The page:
When he leaves the comforting privacy of the bathroom, Kakashi is handed three hard-boiled eggs, some toast, and a mug of coffee.
“There wasn’t much else in your fridge,” Naruto says, apologetically.
Kakashi wonders if the three of them snooped everywhere else, too. Almost certainly, with Naruto as the ringleader. “I haven’t had the time to go grocery shopping lately. Have the three of you eaten?”
After two yesses and one hn, Kakashi sits down at his kitchen table while the kids fight over who gets to sit in the middle of the couch. Sasuke wins by virtue of sitting first and being immovable, but from what Kakashi can hear from the half wall dividing the two sections, winning gets Sasuke the other two draped over him like cats. Kakashi takes his time eating as he shamelessly eavesdrops on the resulting argument about who is the better cuddler. Honestly, Kakashi could’ve sworn Iruka saying something about how the three of them hated each other during the instructors’ briefing.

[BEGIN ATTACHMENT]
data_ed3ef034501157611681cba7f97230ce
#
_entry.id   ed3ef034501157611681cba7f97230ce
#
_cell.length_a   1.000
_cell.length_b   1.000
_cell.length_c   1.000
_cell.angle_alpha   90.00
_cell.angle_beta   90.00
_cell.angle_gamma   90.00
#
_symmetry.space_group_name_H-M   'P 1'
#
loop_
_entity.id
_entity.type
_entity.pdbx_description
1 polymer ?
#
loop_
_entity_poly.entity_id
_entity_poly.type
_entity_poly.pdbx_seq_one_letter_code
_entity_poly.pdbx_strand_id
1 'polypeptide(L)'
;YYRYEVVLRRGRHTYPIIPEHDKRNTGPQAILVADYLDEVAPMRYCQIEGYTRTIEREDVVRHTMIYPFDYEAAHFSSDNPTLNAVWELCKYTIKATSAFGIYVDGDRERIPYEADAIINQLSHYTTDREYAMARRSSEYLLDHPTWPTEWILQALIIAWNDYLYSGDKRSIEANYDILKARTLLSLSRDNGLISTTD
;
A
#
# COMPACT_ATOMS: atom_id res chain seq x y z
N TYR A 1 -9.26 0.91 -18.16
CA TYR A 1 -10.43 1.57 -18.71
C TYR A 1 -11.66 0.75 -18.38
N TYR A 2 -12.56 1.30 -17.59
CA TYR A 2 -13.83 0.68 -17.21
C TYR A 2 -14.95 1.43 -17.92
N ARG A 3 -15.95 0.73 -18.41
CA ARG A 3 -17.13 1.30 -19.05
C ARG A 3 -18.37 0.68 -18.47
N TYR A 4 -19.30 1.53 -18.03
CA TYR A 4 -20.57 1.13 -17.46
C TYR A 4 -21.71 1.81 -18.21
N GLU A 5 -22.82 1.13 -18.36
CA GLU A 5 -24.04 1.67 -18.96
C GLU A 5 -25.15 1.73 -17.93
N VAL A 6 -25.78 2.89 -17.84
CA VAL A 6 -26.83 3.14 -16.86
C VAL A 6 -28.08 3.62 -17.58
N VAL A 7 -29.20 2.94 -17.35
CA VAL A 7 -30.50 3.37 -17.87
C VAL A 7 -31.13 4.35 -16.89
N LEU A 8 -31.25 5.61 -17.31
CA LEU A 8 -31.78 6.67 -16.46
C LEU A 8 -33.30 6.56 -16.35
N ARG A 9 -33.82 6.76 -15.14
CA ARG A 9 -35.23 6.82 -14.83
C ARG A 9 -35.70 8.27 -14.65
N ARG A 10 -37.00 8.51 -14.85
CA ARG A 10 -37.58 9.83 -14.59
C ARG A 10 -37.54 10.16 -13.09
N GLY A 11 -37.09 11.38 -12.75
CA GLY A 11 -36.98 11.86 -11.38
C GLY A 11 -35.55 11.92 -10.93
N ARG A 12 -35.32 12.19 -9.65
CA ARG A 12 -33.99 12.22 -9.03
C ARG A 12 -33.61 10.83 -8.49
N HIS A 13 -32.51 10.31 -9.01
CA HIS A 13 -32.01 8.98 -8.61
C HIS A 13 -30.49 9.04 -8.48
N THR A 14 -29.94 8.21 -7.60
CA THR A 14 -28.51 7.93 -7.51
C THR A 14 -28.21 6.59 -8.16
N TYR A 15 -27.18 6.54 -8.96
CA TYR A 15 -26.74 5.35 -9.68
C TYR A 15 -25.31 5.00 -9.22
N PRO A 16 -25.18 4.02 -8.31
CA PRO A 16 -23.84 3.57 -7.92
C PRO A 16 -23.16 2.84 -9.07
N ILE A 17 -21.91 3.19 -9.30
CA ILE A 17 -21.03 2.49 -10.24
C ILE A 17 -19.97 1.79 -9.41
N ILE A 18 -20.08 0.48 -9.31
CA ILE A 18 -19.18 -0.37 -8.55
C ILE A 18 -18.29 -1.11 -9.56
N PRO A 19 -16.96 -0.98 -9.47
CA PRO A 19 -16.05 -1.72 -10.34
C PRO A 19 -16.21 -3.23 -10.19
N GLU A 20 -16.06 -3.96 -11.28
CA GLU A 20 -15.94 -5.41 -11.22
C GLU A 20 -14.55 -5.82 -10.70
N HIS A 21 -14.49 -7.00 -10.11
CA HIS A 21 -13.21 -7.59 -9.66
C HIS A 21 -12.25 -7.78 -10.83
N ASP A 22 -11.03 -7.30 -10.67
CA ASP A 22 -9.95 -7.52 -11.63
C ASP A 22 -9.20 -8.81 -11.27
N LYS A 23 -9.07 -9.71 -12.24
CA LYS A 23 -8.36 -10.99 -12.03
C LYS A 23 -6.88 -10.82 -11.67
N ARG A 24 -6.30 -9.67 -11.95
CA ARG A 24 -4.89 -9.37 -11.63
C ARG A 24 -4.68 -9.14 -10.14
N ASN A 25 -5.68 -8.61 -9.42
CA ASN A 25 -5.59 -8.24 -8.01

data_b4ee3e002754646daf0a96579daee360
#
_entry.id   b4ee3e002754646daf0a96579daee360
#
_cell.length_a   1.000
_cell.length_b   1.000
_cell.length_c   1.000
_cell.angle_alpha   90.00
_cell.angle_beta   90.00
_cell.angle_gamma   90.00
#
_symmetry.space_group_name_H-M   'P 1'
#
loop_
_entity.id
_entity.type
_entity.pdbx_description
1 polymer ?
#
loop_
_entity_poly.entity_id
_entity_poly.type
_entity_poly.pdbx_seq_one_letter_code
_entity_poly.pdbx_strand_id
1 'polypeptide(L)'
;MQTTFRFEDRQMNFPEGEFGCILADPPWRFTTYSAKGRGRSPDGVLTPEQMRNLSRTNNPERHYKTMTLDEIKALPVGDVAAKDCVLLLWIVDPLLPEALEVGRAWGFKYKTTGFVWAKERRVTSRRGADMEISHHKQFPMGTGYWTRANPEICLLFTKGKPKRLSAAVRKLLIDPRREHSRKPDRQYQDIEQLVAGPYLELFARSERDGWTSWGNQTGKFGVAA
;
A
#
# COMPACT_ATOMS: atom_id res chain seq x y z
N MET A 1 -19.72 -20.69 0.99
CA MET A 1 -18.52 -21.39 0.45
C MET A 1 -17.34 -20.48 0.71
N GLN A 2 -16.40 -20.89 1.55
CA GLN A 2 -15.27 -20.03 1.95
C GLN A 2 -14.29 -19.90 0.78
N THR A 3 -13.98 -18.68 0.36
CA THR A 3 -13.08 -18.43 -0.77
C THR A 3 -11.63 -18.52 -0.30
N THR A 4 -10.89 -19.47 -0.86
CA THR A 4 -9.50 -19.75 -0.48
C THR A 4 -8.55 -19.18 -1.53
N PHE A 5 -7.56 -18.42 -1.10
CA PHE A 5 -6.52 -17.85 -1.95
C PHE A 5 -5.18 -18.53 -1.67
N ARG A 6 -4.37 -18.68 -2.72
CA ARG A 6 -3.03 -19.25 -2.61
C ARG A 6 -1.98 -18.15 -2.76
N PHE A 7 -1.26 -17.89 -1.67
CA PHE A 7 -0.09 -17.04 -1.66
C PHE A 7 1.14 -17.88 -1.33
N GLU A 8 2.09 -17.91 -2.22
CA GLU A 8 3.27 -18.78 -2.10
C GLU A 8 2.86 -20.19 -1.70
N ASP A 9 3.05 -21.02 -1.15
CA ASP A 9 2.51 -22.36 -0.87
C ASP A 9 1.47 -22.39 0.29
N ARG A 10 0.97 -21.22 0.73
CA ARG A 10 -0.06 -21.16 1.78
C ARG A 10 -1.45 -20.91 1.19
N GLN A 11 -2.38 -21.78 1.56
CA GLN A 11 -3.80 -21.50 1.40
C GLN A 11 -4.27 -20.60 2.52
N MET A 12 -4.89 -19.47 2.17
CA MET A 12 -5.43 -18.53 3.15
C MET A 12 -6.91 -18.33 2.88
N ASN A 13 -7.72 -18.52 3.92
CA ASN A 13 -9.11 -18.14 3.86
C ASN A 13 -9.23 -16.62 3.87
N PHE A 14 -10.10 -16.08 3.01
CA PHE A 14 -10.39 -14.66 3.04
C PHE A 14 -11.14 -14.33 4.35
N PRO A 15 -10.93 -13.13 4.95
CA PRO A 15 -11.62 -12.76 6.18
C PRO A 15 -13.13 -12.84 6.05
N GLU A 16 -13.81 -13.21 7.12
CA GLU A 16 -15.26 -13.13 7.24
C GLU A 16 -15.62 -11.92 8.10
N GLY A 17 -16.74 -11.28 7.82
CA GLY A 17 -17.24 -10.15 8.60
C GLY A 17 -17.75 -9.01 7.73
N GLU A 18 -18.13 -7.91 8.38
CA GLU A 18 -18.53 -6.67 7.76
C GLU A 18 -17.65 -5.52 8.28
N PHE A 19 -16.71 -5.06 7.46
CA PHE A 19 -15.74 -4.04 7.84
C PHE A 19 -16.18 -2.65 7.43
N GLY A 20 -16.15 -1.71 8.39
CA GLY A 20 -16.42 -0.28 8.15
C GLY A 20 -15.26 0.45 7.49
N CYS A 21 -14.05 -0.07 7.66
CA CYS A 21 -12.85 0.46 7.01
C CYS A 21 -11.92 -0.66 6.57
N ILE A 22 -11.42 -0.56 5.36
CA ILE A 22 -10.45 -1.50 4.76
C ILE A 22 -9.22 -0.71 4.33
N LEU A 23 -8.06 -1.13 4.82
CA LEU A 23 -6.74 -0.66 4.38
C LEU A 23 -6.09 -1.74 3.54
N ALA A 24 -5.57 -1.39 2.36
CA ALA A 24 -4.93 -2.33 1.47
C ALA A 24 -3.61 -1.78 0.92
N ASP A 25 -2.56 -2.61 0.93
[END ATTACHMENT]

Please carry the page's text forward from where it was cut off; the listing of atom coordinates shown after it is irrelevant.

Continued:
When he’s finished, Kakashi drops his dishes in the sink and says, “Alright, ducklings, follow me.”
“Yes, sir, Kakashi-sensei, sir!”
At the training ground, Kakashi takes out his book and flops against one of the three posts. “Today, the three of you will learn a valuable shinobi skill: tree-walking.”
“Really?” Naruto asks, gasping.
Sakura sighs as she looks up at the tree next to her. “Sensei, this is way too difficult for us poor genin.”
“Yeah! Start us off on something easier. Like the chidori.”
Sasuke elbows him. “Idiot, he’s not going to teach us the chidori in the first week. Maybe the second.”
“Do we really gotta wait that long?” Naruto asks, turning his big blue puppy eyes toward Kakashi.
“I’m never teaching any of you the chidori,” Kakashi tells them with complete and utter certainty. “I don’t even want to imagine the chaos you’d cause.”
“That’s the sweetest thing you’ve ever said to us,” Sakura says, smiling. It, frankly, is a somewhat terrifying smile.